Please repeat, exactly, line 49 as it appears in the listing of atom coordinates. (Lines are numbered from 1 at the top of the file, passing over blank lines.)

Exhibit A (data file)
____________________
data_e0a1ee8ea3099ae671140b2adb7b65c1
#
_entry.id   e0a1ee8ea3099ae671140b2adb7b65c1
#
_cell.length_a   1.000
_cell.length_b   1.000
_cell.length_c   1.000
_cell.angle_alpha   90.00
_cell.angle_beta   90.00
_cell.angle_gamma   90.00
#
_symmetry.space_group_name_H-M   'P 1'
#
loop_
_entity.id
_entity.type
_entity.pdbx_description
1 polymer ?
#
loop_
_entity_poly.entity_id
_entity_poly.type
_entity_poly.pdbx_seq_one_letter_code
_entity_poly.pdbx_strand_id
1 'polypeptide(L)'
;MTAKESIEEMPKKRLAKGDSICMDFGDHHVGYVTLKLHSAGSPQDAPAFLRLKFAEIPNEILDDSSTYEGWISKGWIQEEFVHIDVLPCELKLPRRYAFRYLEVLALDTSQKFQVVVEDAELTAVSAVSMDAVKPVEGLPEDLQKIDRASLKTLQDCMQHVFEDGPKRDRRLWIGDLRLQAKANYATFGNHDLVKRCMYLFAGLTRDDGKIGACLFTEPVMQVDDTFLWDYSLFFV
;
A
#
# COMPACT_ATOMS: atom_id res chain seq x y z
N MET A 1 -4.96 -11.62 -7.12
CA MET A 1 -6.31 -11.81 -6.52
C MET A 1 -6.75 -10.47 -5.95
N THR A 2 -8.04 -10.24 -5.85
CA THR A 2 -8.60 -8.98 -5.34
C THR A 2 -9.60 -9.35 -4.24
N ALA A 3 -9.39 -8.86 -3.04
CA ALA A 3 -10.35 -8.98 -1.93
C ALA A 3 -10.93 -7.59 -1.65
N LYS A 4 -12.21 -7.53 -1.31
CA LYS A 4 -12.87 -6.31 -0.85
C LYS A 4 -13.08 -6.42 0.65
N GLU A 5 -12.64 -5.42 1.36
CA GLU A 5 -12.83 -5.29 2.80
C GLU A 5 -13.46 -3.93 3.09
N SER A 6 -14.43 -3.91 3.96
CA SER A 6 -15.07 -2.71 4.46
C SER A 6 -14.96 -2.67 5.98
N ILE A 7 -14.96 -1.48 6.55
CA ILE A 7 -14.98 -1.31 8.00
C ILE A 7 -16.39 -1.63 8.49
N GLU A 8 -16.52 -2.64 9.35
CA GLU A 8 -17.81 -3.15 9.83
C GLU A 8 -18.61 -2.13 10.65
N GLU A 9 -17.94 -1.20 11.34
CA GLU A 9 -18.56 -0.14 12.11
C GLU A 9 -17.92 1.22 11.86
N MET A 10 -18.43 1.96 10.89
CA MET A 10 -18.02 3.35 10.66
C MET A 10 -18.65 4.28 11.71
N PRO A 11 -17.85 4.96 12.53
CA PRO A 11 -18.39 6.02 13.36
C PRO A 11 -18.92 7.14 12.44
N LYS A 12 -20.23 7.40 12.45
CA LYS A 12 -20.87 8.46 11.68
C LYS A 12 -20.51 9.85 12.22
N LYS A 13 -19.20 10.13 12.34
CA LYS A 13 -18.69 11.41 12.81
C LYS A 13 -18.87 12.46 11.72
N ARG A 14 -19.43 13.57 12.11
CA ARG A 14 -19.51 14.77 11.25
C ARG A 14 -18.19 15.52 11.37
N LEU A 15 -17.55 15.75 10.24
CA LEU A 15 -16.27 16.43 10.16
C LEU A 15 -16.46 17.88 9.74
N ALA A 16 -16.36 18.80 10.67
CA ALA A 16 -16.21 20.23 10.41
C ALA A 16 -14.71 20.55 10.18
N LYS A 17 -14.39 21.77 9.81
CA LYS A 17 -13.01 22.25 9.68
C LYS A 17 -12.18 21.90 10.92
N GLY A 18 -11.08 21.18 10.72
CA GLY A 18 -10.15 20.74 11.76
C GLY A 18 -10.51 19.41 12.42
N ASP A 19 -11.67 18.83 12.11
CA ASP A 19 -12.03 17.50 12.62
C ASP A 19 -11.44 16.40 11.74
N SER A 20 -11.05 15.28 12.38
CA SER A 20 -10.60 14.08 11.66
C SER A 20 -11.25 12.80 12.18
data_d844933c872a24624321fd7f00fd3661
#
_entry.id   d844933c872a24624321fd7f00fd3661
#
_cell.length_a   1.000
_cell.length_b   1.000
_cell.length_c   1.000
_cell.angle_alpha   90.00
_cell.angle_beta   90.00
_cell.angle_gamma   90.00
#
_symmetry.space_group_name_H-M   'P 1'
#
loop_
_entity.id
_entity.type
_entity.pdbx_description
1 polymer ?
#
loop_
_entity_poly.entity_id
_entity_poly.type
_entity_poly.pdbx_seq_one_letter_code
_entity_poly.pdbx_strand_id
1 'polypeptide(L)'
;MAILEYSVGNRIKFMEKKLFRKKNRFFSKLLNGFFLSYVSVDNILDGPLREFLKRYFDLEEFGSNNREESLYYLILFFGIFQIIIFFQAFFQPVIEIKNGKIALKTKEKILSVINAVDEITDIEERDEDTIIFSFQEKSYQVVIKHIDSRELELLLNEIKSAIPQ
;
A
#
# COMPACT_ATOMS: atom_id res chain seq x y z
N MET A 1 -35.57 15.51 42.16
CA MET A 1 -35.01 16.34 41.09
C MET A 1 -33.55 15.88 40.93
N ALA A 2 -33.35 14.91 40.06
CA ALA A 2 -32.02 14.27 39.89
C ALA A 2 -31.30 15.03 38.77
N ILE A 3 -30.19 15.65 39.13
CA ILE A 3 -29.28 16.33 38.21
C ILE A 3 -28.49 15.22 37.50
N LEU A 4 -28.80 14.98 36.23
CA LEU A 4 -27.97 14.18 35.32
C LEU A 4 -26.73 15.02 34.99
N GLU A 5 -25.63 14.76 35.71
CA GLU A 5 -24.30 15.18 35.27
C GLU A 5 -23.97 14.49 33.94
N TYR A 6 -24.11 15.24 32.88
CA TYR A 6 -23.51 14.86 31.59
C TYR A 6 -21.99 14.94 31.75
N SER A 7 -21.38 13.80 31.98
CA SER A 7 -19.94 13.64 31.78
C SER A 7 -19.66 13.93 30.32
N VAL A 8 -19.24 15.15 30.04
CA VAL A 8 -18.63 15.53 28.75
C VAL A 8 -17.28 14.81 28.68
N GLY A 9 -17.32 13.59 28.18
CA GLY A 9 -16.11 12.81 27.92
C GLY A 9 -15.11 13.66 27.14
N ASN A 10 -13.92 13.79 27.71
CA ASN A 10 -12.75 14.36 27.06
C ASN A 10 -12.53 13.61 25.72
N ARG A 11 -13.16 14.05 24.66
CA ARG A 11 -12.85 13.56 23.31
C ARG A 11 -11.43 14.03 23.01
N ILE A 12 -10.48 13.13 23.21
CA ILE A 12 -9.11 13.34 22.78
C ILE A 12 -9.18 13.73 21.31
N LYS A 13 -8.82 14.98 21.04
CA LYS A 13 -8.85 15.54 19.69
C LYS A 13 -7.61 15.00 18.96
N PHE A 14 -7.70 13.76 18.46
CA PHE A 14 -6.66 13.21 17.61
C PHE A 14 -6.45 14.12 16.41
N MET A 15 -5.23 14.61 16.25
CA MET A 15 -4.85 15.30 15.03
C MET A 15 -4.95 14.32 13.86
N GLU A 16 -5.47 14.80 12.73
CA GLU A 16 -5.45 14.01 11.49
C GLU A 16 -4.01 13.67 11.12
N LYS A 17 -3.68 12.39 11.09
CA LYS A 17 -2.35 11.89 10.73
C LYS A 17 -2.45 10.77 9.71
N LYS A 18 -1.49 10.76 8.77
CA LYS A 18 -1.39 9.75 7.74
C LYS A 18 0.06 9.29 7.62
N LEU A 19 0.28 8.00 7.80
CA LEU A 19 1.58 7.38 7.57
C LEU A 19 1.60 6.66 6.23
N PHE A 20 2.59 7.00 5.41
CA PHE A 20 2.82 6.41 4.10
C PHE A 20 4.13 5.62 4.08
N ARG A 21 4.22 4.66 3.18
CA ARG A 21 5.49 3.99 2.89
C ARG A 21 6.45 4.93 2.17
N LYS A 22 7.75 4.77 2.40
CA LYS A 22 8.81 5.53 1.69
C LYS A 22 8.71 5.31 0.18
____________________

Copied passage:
N ILE A 7 -14.96 -1.48 6.55